|Ottawa Journal, November 9, 1942|
As it is just a little over a week from Remembrance Day, discovering this story is timely. There are so many good things in this article, perhaps most of all is the school pride in the response when asked if their decision was made in response to Glebe and Tech high school students enlisting a short time earlier "Nuts, we'll be in Berlin long before these guys". Incredible.
The Journal mentions ten students, but left two names off the list. Fortunately the Citizen the same day ran a similar article, and listed all ten (I guess some of the details were difficult to piece together at the last minute, as their headline mentions "Nine", but later the article says "ten" and lists ten names):
|Ottawa Citizen, November 9, 1942|
Making the story all the more real (and hitting you in the face with just how young these kids were that were volunteering to go to war), the Journal published a photo of the NHS group that were joining the forces at Easter in 1943:
|Ottawa Journal, April 24, 1943|
What a commendable story this is, that a group of friends, all around 17-18 years of age banded together to go to the enlistment office. What incredible and inspirational patriotism, bravery and valour.
The ten NHS football players who enlisted that day were: Charles W. Steacy, Mel G. White, Stanley Dorrance, Norman Herridge, Gerald Bower Armstrong, Ken Schryer, Joseph Foster Morris, Bernard "Buster" Lucas, Ed Cordukes and Don McCooeye. R.S. MacLarty was on the football team and later enlisted separately, while future coverage also mentions that fellow Nepean students Henry "Harry" Rosewarne, Raymond Traversy, and William G. Humphreys who were not on the football team, also enlisted around this time as well, and were later photographed as part of the larger group (above).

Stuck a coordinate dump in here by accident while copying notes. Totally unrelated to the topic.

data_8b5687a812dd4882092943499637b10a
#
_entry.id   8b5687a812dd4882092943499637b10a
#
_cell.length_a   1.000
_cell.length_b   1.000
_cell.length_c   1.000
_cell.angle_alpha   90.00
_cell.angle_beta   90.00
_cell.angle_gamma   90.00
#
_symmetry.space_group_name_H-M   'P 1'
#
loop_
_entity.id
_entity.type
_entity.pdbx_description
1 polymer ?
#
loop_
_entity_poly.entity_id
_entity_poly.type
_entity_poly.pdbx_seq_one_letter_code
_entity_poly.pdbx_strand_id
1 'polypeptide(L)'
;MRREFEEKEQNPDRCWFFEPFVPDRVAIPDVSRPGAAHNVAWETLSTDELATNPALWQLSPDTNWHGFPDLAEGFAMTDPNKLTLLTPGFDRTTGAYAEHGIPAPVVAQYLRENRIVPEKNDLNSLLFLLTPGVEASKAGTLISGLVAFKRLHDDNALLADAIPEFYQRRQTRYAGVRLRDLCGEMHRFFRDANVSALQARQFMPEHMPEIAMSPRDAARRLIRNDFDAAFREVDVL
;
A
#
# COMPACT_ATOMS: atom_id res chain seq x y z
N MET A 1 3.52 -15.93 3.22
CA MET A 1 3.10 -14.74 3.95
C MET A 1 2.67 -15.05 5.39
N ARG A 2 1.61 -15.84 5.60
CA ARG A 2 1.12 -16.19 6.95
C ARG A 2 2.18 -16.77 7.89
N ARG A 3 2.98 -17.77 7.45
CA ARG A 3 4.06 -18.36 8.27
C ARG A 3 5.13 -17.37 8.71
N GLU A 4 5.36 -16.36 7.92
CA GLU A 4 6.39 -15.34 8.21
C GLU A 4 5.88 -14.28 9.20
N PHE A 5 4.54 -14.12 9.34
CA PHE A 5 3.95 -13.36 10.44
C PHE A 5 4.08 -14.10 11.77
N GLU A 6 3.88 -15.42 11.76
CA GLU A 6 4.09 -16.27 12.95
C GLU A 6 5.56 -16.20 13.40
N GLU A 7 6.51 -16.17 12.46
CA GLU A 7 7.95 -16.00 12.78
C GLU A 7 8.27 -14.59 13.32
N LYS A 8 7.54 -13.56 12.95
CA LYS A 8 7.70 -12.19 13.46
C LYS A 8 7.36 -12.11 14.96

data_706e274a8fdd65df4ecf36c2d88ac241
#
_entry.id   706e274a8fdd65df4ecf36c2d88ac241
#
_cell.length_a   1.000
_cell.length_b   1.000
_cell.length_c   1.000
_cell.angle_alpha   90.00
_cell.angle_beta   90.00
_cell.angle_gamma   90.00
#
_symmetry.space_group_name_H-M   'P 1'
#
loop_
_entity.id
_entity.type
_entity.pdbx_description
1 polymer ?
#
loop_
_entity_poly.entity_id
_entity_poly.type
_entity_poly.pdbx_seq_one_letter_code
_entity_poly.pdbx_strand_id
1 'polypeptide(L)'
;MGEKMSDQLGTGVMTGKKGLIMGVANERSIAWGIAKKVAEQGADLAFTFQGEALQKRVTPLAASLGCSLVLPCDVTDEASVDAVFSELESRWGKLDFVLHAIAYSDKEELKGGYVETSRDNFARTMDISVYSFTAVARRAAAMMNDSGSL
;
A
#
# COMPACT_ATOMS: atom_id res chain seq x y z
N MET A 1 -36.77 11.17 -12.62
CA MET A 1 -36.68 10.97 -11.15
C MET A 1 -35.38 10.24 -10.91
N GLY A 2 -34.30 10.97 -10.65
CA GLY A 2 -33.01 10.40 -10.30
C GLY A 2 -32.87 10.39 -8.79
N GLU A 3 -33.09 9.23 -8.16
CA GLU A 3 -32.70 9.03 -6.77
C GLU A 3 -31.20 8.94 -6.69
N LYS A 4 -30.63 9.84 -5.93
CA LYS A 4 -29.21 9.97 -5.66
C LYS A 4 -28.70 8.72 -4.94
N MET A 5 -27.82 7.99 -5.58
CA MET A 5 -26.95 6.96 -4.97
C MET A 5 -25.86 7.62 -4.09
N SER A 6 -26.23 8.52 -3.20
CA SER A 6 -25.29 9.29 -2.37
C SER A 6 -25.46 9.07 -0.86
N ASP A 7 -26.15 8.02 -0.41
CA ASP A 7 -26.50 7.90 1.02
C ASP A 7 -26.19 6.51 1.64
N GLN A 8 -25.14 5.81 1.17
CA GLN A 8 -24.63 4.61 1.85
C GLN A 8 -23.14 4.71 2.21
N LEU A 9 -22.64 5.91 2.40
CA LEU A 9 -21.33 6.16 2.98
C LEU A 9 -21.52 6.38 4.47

Of course there were many other Nepean High School students who enlisted in the war at various times, but it is the uniqueness of this story that stands out.
Though they enlisted in the fall, all high school students were allowed to complete their final year of high school before beginning their training. The RCAF also made sure not to separate friends, and grouped them for training together, commencing in April of 1943.
So just to fill in more background on the boys, that Nepean boys senior football team lost out in the semi-finals of the Ottawa board playoffs in 1942, but they did have a significant victory late in the season, which I've crudely cropped the article for their big win, which occurred in front of 1,500 fans (!!!), which of course you would never see for a high school game nowadays.
|Ottawa Journal, October 17, 1942, recounting|
the Nepean High School upset victory over
|November 7, 1942|
|August 11, 1944|